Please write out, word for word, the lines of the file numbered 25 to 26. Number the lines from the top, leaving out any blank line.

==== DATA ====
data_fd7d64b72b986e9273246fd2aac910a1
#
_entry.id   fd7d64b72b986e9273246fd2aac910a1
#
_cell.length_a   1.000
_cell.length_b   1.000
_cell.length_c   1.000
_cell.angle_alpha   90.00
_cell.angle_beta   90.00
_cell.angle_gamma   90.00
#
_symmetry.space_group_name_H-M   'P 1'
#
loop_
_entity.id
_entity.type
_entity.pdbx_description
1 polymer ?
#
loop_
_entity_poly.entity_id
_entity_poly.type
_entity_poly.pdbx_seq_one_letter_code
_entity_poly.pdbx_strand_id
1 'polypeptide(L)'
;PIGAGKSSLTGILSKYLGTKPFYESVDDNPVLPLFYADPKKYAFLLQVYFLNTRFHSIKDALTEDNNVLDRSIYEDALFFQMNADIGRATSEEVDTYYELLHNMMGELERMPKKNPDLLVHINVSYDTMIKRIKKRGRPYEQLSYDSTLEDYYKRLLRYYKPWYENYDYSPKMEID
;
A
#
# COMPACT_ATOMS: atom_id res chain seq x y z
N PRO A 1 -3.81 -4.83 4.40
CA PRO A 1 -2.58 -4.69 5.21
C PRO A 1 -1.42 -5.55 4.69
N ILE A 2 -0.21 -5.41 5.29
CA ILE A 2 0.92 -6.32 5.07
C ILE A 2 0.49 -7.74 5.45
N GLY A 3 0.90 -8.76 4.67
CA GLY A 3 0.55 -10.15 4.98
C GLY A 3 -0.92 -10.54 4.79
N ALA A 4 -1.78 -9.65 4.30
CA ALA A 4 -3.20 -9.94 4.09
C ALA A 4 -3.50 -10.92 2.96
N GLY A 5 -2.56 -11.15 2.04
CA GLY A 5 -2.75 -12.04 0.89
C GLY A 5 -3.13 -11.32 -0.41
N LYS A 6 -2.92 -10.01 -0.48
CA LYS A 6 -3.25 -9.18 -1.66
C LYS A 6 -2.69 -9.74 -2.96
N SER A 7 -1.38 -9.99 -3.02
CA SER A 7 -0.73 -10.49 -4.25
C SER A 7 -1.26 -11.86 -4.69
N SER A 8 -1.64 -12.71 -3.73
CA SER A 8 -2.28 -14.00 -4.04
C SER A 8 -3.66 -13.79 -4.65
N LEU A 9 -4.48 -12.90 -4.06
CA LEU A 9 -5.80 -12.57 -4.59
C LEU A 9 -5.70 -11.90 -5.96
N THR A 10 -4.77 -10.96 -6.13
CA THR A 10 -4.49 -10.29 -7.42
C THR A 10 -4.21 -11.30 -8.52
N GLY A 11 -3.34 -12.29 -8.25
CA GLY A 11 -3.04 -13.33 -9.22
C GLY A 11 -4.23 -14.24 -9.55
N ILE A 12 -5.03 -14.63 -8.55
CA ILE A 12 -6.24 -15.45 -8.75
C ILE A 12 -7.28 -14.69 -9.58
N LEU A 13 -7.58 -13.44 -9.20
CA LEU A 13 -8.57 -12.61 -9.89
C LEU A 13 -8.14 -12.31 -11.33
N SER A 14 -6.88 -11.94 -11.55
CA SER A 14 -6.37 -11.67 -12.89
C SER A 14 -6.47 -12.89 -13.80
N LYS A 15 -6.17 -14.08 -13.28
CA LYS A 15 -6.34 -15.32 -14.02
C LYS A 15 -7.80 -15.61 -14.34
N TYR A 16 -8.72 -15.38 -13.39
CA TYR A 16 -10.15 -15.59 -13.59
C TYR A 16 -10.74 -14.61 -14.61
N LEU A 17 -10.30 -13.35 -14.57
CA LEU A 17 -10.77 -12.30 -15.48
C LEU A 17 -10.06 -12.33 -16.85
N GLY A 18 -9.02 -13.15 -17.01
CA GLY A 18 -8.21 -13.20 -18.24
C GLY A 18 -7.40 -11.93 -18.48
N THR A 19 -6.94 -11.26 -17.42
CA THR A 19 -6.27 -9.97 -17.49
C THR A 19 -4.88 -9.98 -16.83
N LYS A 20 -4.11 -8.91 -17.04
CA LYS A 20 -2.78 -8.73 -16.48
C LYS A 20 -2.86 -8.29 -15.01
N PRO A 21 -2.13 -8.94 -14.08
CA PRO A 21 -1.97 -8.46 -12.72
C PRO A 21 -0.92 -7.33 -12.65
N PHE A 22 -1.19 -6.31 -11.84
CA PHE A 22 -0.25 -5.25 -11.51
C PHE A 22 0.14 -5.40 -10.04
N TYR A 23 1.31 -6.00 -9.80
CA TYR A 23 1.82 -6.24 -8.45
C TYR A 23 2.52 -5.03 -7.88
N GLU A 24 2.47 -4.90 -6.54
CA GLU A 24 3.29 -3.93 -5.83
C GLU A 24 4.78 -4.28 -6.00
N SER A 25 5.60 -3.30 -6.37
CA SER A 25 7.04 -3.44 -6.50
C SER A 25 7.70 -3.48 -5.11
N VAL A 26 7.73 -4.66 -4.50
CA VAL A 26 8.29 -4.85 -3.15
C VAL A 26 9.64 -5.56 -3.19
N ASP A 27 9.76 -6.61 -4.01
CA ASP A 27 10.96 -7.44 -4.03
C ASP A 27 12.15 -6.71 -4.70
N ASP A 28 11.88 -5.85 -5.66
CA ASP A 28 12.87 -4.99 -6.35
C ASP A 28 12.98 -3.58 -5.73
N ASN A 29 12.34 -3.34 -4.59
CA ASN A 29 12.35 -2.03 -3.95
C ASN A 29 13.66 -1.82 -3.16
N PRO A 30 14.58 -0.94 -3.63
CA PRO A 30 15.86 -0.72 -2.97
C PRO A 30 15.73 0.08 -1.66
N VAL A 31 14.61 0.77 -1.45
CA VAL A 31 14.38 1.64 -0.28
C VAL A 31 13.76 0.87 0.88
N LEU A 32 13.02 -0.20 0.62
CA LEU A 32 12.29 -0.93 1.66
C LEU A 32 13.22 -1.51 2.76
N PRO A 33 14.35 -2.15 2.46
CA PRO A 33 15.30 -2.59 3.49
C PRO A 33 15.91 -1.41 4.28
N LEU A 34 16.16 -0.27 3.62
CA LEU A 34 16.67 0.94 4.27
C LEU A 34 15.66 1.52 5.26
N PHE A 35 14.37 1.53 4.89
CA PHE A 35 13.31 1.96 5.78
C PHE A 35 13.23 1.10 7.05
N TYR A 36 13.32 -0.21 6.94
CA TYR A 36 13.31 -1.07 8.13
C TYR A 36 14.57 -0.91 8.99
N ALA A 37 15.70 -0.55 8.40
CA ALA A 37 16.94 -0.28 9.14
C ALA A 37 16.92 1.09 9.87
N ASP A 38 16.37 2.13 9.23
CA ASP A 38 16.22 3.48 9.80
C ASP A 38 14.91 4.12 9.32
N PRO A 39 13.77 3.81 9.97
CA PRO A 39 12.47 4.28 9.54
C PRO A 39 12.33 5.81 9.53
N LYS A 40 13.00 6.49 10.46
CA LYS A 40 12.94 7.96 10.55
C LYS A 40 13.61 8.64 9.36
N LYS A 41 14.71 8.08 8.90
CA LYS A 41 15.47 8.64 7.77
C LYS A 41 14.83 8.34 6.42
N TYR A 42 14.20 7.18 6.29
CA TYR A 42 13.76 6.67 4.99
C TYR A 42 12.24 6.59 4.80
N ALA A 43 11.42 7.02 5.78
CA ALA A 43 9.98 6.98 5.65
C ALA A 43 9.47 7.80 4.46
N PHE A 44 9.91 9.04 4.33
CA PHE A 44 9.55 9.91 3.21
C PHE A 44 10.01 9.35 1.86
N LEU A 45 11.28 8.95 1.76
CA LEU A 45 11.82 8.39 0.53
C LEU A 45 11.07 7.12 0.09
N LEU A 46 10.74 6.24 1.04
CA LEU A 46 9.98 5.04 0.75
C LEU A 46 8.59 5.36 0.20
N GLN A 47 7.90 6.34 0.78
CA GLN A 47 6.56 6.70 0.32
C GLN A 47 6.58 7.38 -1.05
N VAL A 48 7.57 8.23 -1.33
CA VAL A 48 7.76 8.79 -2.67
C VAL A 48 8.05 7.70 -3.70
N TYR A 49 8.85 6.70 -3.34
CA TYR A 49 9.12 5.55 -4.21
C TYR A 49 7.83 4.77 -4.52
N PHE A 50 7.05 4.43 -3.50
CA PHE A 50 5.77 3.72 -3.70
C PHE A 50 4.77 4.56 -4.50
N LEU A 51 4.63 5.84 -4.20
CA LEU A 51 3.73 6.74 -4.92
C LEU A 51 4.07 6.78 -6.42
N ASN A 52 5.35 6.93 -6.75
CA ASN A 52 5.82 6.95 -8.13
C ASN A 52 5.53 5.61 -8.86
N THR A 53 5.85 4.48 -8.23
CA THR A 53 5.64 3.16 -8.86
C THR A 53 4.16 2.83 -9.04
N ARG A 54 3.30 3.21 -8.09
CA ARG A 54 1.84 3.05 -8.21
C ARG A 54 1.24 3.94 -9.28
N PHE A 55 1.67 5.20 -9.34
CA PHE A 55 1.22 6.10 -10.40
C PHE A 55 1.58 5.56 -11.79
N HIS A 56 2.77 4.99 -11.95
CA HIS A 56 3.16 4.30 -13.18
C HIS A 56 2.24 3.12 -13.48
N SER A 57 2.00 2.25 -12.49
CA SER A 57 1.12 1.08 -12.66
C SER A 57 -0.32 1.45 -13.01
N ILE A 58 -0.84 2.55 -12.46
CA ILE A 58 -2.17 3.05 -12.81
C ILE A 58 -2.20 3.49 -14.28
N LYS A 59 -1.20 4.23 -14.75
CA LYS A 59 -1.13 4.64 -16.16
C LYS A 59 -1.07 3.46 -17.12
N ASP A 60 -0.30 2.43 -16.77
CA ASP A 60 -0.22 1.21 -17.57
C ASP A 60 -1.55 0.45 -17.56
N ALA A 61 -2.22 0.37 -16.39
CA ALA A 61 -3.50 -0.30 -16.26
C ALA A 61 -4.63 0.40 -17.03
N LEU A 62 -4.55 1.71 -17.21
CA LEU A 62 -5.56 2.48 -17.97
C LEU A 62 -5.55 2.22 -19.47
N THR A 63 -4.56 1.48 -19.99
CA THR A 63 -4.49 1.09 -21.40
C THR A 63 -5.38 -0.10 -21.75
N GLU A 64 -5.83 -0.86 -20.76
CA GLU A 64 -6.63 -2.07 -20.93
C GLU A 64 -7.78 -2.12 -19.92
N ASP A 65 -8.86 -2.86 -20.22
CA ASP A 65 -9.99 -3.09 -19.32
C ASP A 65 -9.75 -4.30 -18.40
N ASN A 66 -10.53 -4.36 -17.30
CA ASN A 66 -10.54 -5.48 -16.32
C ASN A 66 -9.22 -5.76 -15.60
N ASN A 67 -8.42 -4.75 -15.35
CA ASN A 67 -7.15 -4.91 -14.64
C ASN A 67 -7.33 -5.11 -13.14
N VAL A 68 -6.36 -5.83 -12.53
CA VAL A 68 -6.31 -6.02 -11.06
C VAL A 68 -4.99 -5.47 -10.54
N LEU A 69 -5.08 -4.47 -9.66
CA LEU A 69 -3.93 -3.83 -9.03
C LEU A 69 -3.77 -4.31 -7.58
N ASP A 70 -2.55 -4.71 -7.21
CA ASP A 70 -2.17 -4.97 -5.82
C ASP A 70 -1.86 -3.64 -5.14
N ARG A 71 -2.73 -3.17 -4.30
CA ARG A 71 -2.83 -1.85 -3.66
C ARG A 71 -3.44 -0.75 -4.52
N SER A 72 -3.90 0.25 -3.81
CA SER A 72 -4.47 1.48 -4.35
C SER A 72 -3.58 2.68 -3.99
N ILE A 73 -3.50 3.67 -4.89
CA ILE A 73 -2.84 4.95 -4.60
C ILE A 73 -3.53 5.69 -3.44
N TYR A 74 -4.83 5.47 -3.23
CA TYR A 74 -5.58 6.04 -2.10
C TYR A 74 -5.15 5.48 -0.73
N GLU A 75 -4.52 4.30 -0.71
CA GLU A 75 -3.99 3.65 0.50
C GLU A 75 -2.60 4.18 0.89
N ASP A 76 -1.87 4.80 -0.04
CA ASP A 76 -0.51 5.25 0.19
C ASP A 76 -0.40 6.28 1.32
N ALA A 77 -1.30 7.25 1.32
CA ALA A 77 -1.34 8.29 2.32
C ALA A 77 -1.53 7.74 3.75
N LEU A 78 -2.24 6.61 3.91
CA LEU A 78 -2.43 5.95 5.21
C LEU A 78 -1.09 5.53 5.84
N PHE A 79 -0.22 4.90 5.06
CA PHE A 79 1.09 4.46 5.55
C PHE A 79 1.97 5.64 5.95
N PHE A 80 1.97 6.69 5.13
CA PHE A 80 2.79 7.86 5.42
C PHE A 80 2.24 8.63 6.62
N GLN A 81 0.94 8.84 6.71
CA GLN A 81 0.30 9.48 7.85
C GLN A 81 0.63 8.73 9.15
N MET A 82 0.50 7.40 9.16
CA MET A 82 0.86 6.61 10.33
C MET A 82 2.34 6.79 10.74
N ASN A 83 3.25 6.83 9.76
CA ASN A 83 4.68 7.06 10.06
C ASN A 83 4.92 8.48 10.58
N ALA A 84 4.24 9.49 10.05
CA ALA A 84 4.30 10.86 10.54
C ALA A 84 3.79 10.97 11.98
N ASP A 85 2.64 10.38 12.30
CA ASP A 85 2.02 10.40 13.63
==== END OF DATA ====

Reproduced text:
1 'polypeptide(L)'
;PIGAGKSSLTGILSKYLGTKPFYESVDDNPVLPLFYADPKKYAFLLQVYFLNTRFHSIKDALTEDNNVLDRSIYEDALFFQMNADIGRATSEEVDTYYELLHNMMGELERMPKKNPDLLVHINVSYDTMIKRIKKRGRPYEQLSYDSTLEDYYKRLLRYYKPWYENYDYSPKMEID